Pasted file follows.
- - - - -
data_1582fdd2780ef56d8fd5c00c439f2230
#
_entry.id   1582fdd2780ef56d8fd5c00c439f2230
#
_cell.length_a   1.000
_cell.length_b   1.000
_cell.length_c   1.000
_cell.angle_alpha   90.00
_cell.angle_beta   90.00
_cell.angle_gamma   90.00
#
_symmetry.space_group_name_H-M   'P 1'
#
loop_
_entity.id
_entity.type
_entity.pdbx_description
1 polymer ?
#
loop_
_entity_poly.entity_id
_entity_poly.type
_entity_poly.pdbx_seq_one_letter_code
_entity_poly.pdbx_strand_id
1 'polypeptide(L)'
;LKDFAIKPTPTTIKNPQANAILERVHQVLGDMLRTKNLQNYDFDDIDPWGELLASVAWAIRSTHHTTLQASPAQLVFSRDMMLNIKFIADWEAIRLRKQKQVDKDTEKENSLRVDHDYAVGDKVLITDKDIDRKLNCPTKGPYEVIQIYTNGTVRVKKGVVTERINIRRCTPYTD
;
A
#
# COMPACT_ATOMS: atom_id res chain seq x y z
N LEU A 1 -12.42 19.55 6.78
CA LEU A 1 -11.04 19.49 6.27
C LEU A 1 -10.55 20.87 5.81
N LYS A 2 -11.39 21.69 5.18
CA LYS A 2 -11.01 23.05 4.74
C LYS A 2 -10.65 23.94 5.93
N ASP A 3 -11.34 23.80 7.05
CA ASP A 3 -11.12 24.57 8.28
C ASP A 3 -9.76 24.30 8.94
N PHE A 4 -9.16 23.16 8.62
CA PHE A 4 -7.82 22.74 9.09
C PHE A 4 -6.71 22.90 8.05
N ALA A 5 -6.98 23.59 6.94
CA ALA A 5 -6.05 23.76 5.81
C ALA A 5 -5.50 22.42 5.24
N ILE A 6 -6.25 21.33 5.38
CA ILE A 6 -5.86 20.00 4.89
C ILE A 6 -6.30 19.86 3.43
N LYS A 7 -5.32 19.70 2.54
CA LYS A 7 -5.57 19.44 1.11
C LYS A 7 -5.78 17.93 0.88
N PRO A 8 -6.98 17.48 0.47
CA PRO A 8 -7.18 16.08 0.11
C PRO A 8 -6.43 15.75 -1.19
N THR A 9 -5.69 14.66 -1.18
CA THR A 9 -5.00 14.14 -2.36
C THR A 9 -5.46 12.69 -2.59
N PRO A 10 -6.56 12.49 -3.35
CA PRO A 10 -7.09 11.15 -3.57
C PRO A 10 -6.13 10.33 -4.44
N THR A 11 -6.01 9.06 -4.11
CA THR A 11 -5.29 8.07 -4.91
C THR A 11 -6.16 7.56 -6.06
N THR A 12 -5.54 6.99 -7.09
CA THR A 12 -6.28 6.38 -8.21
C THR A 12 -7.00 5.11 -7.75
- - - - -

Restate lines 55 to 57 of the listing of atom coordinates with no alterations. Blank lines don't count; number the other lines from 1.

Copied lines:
N THR A 9 -5.69 14.66 -1.18
CA THR A 9 -5.00 14.14 -2.36
C THR A 9 -5.46 12.69 -2.59